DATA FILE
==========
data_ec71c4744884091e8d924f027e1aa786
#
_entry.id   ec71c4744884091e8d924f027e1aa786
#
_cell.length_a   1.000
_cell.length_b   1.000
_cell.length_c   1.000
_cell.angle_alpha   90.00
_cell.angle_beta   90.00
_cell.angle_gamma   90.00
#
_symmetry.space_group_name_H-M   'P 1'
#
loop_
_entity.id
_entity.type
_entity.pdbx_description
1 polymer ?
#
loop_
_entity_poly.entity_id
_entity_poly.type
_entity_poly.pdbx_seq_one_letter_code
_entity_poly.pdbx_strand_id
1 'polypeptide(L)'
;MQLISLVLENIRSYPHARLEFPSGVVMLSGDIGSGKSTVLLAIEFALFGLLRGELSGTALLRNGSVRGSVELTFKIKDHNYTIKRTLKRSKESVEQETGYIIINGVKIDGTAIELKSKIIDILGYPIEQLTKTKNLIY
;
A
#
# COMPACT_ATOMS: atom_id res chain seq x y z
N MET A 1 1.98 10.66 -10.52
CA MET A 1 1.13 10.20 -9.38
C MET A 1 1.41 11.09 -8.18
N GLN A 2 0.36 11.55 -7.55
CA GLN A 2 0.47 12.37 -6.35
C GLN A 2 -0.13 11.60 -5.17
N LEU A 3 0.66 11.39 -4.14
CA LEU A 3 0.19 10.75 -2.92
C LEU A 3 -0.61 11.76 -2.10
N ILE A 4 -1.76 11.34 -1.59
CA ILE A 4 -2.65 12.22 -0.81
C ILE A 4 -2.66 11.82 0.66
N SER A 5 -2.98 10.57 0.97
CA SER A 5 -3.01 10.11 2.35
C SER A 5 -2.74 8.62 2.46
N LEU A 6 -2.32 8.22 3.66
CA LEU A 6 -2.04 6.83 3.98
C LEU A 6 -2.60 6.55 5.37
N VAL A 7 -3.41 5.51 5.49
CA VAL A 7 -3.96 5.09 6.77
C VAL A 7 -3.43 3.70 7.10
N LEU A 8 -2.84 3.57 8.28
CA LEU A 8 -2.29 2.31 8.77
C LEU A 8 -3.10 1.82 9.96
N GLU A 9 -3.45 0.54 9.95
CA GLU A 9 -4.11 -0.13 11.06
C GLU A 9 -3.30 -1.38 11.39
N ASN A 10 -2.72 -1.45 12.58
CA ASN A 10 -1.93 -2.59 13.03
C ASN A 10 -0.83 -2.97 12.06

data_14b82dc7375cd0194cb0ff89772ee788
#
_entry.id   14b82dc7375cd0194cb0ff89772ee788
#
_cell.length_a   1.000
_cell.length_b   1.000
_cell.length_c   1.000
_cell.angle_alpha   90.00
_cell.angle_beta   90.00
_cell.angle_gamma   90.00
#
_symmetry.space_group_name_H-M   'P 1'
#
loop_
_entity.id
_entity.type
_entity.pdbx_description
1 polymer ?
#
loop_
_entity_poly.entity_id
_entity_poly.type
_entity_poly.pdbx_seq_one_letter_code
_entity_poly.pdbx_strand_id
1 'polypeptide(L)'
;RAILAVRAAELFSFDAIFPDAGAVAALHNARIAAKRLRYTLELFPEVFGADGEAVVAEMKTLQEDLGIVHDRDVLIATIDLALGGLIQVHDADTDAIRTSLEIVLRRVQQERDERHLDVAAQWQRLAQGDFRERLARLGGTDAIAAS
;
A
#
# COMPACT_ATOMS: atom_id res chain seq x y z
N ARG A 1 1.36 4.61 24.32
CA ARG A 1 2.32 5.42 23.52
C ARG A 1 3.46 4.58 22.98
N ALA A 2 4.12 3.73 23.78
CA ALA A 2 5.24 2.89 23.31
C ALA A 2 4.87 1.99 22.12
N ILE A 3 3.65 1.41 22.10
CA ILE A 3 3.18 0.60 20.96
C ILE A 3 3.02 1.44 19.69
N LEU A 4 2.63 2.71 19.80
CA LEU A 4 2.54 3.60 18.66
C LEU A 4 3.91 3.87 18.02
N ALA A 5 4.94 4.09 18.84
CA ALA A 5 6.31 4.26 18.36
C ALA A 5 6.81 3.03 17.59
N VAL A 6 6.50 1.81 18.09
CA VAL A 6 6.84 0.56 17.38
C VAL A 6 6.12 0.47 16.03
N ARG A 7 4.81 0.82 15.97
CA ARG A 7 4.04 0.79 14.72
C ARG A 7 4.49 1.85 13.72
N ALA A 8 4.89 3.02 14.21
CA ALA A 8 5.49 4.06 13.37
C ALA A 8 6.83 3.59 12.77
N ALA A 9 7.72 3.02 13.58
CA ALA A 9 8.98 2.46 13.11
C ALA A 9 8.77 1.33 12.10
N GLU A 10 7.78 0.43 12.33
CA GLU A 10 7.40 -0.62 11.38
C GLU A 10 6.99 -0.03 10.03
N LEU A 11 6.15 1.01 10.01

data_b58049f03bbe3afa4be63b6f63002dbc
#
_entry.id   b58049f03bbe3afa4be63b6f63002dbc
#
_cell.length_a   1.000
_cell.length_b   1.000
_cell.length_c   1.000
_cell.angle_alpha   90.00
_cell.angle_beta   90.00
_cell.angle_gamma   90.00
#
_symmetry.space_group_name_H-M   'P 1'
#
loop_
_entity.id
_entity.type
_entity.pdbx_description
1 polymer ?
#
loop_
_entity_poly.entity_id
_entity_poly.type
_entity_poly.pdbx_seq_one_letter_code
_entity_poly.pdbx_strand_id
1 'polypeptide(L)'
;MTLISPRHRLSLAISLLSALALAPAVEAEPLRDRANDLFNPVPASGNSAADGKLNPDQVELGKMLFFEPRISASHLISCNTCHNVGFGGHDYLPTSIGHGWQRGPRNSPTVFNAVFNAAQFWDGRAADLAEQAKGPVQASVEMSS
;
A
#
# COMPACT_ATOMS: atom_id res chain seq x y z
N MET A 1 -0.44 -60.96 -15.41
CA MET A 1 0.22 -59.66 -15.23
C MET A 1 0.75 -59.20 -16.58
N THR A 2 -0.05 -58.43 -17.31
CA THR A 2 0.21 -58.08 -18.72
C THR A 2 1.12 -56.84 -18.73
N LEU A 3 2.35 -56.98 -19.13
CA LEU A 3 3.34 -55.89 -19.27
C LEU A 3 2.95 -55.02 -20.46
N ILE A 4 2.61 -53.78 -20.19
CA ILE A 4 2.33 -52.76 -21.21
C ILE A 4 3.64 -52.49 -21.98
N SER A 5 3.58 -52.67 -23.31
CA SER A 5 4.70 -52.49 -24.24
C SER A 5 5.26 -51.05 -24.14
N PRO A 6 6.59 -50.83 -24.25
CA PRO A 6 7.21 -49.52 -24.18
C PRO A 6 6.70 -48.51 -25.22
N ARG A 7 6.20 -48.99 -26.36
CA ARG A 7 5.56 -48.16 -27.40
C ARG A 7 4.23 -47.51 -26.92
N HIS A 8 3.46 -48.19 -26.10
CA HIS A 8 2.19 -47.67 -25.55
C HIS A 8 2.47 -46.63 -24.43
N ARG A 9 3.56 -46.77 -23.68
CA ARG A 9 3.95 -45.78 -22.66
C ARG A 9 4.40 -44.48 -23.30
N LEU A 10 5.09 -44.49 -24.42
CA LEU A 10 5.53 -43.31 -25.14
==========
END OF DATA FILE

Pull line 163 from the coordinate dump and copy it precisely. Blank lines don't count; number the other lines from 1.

C ILE A 4 3.64 -52.49 -21.98